Because its main characters are in their early 20s, Mozart's Così fan tutte is always popular with singers at the beginning of their careers, who for once get to play people their own age. The music is just difficult enough to challenge and stretch young voices without being out of bounds, plus it's a true ensemble piece, with all six cast members getting approximately equal stage time. Most enticing of all, the feather-light plot—two soldiers defend the faithfulness of their fiancées in a wager with an older cynic—provides rare opportunities for broad comedy. A college staple, it's also Seattle Opera's choice for its annual Young Artists Program presentation (continuing Friday, April 9, and Saturday, April 10, at the Meydenbauer Center, Bellevue, 206-389-7676).
While it's understandable that singers, looking ahead to careers in the humor-deprived operas of Verdi, Puccini, and Wagner, would let loose with Così while they have the chance, Così has deeper, more sophisticated layers that this production (and most others) largely overlooks. The opera has its elegiac moments—the women lament the men's absence, the men lament the women's behavior—but these moments are never particularly convincing when surrounded, as they are here, by unrelenting zaniness. It's as though a stagehand is flipping the pathos switch on and off again, creating a palpable sense of relief among the cast, who are happy to get back to double- entendre sight gags.
That's a shame because the performers here are clearly accomplished enough to have done much more. Ted Schmitz, Ferrando in the Saturday performance, delivered "Un'aura amorosa" with a thoughtful ease, a well-gauged, air-clearing contrast to the broad comedy. In Friday's cast, Carolyn Kahl brought Dorabella hints of maturity, which not only made her shtick funnier, but also made it perfectly plausible that she's the first to see the wisdom of the old cynic Don Alfonso's realist worldview. And for straight-ahead farce at its best, Jessica Tivens and Maria D'Amato provided two snappy, boisterous Despinas (she's the down-to-earth maid who's Alfonso's confederate, twice turning up in male disguise).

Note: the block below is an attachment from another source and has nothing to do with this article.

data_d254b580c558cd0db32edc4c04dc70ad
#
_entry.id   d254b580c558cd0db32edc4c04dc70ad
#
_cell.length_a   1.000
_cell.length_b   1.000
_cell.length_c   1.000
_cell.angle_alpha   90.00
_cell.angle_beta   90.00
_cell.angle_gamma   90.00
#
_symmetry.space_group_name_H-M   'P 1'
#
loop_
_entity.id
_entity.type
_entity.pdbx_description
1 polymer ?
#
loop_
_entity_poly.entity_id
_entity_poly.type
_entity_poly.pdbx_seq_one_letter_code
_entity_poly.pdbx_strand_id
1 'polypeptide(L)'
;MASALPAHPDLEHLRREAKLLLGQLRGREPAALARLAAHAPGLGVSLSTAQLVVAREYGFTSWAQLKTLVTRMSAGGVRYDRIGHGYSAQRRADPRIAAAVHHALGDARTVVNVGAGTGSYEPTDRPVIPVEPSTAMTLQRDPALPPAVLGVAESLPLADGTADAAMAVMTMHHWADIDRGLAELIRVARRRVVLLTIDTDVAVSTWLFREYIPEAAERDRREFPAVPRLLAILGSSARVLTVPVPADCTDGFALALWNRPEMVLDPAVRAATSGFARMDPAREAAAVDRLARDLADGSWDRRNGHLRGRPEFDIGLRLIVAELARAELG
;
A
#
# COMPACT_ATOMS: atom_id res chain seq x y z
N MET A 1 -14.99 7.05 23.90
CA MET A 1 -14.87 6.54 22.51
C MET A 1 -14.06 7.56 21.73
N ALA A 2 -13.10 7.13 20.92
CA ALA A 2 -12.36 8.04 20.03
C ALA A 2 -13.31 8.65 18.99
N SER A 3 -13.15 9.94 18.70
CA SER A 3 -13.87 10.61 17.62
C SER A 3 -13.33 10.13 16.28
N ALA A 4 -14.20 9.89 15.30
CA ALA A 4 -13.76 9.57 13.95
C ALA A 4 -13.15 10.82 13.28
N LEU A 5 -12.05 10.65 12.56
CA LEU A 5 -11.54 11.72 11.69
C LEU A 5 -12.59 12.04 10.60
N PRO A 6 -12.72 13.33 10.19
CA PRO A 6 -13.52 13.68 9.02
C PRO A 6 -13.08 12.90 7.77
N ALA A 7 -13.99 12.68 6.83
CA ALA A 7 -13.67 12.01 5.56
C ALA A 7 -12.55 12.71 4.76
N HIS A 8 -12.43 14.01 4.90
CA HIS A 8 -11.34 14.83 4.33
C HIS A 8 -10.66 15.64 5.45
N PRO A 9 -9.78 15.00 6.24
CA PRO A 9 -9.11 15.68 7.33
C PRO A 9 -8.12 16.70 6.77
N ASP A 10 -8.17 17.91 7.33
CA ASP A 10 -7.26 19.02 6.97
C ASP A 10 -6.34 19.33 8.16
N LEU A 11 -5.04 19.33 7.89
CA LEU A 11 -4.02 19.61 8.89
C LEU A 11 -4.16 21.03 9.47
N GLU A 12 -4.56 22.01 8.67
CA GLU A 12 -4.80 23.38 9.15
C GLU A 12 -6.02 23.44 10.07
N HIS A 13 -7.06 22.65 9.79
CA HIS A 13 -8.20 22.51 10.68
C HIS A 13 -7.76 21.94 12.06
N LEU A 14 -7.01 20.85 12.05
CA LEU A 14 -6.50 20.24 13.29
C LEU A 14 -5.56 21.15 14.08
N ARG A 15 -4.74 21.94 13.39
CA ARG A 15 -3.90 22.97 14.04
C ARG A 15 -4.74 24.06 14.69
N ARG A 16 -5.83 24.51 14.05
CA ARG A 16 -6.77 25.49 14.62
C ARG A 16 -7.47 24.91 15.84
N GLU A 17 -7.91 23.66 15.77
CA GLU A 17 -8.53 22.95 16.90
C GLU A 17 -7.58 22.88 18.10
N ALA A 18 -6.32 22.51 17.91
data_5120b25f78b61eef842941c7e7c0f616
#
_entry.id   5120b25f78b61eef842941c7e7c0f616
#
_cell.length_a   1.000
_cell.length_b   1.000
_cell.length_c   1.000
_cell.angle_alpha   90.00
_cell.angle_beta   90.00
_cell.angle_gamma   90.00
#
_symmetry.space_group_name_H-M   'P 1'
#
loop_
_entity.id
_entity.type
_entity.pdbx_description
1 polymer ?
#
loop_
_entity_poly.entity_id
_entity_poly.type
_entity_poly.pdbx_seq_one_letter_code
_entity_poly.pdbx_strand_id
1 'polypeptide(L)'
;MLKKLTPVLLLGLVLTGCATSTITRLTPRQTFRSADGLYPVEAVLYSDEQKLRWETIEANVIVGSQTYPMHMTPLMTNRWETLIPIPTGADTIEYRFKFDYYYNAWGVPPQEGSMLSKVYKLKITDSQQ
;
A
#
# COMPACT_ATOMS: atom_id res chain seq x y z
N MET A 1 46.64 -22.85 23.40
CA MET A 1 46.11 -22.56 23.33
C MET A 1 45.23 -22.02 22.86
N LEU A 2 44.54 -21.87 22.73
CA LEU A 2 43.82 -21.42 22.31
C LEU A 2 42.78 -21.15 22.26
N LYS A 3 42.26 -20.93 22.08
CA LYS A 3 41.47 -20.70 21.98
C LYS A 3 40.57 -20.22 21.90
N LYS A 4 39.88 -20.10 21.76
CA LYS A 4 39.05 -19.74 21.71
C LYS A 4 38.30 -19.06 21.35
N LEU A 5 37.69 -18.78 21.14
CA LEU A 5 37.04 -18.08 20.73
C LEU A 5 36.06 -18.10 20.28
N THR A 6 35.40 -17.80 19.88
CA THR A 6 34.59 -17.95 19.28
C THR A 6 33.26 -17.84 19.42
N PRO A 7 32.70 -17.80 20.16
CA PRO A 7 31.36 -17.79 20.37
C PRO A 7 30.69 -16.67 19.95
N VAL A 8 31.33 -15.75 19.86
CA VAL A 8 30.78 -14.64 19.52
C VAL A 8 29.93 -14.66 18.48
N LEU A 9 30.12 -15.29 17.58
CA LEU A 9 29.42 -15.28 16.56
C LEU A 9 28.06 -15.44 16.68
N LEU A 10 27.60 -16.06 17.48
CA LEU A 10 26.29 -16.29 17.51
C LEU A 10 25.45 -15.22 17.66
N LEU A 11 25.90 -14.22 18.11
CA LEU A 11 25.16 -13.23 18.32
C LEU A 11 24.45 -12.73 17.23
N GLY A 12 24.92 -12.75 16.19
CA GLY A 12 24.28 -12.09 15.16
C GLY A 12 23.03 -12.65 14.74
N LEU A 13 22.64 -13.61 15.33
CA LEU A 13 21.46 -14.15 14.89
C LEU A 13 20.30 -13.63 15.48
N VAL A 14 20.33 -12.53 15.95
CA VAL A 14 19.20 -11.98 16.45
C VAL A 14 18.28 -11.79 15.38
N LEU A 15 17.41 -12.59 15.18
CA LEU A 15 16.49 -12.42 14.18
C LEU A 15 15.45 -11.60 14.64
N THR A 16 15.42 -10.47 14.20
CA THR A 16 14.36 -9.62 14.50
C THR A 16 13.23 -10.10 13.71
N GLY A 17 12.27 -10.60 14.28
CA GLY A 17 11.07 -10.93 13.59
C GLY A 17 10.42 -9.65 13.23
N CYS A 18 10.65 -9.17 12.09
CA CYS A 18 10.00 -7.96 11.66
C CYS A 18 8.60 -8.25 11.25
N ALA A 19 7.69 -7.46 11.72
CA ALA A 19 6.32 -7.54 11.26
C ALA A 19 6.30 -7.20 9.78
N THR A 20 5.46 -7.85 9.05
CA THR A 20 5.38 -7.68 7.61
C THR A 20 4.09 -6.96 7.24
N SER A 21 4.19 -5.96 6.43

And there's a great deal more here that works—Jonathan Dean's splendidly witty supertitles, Anthony Baker's opulent costumes, and the tight, energetic pickup orchestra under Dean Williamson's baton. All 12 members of the double cast are fearlessly physical, and they really make the words their own, singing with a vivid immediacy that almost makes you forget it's Italian.
Così is essentially a piece about shattered illusions: Get over it, says Alfonso, neither men nor women are hardwired for monogamy. How fascinating and moving it would be to see a production that played smartly with this more contemporary view of the sex war. Or one which acknowledged that, after the men have successfully wooed each other's girlfriends, neither couple will be able to go back to the way things were—a Sondheim-esque suggestion that everyone's older and wiser and ultimately better off for their disillusionment.